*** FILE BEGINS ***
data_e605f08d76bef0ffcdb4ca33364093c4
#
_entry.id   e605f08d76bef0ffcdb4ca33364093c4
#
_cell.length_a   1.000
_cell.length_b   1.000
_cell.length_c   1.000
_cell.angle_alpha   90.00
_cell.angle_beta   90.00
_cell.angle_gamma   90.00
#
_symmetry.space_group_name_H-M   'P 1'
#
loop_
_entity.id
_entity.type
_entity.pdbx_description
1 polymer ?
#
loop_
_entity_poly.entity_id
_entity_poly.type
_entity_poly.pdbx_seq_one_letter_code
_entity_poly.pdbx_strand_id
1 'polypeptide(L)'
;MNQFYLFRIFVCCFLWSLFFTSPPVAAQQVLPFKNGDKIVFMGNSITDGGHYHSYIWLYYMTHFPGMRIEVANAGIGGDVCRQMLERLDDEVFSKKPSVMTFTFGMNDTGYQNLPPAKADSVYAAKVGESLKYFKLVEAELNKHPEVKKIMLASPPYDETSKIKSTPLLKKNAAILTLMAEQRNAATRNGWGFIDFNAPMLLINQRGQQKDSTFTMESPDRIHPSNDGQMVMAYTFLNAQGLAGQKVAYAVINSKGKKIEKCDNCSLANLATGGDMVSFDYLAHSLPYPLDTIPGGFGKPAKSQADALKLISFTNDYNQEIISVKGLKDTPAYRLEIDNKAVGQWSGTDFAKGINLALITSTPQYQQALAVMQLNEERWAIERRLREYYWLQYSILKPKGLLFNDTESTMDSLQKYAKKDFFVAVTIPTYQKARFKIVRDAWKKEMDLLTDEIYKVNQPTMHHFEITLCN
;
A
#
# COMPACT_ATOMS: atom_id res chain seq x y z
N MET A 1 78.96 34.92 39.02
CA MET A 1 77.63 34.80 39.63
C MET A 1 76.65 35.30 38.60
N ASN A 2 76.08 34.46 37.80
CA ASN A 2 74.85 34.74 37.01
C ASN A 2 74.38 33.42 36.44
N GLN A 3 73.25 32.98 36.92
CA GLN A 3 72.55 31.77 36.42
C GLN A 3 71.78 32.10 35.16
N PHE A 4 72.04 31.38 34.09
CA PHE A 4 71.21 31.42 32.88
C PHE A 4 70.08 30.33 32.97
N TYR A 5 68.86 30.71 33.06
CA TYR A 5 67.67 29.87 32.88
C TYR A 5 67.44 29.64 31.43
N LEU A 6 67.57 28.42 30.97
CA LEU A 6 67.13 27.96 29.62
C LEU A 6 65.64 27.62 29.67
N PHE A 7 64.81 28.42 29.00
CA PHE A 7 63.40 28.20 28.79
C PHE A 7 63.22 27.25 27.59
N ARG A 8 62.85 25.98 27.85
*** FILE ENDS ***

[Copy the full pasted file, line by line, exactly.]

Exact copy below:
data_e605f08d76bef0ffcdb4ca33364093c4
#
_entry.id   e605f08d76bef0ffcdb4ca33364093c4
#
_cell.length_a   1.000
_cell.length_b   1.000
_cell.length_c   1.000
_cell.angle_alpha   90.00
_cell.angle_beta   90.00
_cell.angle_gamma   90.00
#
_symmetry.space_group_name_H-M   'P 1'
#
loop_
_entity.id
_entity.type
_entity.pdbx_description
1 polymer ?
#
loop_
_entity_poly.entity_id
_entity_poly.type
_entity_poly.pdbx_seq_one_letter_code
_entity_poly.pdbx_strand_id
1 'polypeptide(L)'
;MNQFYLFRIFVCCFLWSLFFTSPPVAAQQVLPFKNGDKIVFMGNSITDGGHYHSYIWLYYMTHFPGMRIEVANAGIGGDVCRQMLERLDDEVFSKKPSVMTFTFGMNDTGYQNLPPAKADSVYAAKVGESLKYFKLVEAELNKHPEVKKIMLASPPYDETSKIKSTPLLKKNAAILTLMAEQRNAATRNGWGFIDFNAPMLLINQRGQQKDSTFTMESPDRIHPSNDGQMVMAYTFLNAQGLAGQKVAYAVINSKGKKIEKCDNCSLANLATGGDMVSFDYLAHSLPYPLDTIPGGFGKPAKSQADALKLISFTNDYNQEIISVKGLKDTPAYRLEIDNKAVGQWSGTDFAKGINLALITSTPQYQQALAVMQLNEERWAIERRLREYYWLQYSILKPKGLLFNDTESTMDSLQKYAKKDFFVAVTIPTYQKARFKIVRDAWKKEMDLLTDEIYKVNQPTMHHFEITLCN
;
A
#
# COMPACT_ATOMS: atom_id res chain seq x y z
N MET A 1 78.96 34.92 39.02
CA MET A 1 77.63 34.80 39.63
C MET A 1 76.65 35.30 38.60
N ASN A 2 76.08 34.46 37.80
CA ASN A 2 74.85 34.74 37.01
C ASN A 2 74.38 33.42 36.44
N GLN A 3 73.25 32.98 36.92
CA GLN A 3 72.55 31.77 36.42
C GLN A 3 71.78 32.10 35.16
N PHE A 4 72.04 31.38 34.09
CA PHE A 4 71.21 31.42 32.88
C PHE A 4 70.08 30.33 32.97
N TYR A 5 68.86 30.71 33.06
CA TYR A 5 67.67 29.87 32.88
C TYR A 5 67.44 29.64 31.43
N LEU A 6 67.57 28.42 30.97
CA LEU A 6 67.13 27.96 29.62
C LEU A 6 65.64 27.62 29.67
N PHE A 7 64.81 28.42 29.00
CA PHE A 7 63.40 28.20 28.79
C PHE A 7 63.22 27.25 27.59
N ARG A 8 62.85 25.98 27.85